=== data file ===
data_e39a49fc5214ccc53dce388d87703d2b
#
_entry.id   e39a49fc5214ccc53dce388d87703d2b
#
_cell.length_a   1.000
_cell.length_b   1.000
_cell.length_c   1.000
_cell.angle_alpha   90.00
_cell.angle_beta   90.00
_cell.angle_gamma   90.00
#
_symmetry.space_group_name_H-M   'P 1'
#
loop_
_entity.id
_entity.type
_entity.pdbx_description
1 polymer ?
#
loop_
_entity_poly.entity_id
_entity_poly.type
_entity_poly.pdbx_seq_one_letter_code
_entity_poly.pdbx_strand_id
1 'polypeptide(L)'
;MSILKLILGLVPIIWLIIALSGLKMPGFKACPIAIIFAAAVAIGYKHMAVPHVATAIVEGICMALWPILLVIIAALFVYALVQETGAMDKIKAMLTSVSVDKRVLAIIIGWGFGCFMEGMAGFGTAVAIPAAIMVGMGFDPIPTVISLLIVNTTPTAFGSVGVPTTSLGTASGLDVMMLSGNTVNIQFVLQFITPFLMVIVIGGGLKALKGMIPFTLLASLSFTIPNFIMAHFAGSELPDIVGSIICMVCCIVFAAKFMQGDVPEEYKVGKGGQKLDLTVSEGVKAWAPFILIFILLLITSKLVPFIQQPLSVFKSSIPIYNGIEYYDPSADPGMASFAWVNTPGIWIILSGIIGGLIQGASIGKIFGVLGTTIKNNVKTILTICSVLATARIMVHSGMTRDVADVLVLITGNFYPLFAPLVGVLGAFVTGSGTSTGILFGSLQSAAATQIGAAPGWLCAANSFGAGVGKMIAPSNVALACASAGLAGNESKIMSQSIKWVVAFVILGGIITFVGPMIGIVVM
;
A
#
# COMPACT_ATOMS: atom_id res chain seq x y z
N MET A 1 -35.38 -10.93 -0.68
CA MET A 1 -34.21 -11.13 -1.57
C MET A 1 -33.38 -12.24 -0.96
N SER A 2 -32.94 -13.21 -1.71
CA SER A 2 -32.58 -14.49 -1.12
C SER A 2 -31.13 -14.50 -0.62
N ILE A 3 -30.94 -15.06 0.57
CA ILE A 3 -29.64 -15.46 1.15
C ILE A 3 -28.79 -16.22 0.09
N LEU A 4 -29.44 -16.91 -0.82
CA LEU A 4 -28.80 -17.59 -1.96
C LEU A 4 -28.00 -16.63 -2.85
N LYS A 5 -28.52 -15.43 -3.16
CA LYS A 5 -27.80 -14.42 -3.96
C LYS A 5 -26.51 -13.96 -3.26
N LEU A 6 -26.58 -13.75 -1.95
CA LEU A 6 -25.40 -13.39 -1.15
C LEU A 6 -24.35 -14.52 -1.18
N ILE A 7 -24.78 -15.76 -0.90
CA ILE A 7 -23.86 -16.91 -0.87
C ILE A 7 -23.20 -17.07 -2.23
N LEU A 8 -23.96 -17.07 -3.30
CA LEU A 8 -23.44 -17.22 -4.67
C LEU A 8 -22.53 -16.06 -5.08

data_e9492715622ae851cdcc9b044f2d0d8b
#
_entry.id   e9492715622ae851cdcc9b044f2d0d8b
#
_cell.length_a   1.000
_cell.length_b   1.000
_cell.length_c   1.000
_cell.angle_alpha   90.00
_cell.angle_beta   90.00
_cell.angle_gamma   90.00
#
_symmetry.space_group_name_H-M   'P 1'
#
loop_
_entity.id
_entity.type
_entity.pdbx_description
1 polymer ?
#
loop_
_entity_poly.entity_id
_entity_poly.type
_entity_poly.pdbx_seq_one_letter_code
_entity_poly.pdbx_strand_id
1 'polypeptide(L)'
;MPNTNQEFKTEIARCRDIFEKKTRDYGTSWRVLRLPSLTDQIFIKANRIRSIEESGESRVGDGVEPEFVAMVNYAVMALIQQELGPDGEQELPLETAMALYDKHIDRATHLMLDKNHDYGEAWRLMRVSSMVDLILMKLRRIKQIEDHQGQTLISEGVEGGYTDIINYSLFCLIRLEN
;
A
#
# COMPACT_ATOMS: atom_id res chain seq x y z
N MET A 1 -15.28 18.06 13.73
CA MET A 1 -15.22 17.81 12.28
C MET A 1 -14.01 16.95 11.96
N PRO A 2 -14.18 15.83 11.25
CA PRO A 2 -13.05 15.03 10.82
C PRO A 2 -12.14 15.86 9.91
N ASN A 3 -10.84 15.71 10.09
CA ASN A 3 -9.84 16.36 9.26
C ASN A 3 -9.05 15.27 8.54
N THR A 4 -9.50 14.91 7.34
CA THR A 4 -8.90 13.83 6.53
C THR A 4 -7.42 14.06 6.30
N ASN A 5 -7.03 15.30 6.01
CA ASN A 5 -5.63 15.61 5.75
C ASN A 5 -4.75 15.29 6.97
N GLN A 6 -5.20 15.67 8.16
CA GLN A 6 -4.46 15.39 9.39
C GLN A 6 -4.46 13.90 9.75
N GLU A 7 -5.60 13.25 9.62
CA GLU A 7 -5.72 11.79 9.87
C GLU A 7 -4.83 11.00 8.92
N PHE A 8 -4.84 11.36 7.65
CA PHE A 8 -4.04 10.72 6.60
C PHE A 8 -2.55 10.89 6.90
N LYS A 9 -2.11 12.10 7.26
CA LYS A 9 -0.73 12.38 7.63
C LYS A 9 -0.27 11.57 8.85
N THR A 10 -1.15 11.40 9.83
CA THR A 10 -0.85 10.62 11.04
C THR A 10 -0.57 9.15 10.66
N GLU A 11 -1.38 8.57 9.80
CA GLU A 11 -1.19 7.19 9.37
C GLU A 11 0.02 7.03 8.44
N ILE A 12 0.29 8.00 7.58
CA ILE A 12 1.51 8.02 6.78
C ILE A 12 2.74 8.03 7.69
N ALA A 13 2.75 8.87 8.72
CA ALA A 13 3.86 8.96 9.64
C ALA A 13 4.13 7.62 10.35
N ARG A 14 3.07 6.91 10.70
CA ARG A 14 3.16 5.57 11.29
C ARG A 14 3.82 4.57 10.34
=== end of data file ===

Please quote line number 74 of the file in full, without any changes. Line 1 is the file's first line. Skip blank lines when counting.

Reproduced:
loop_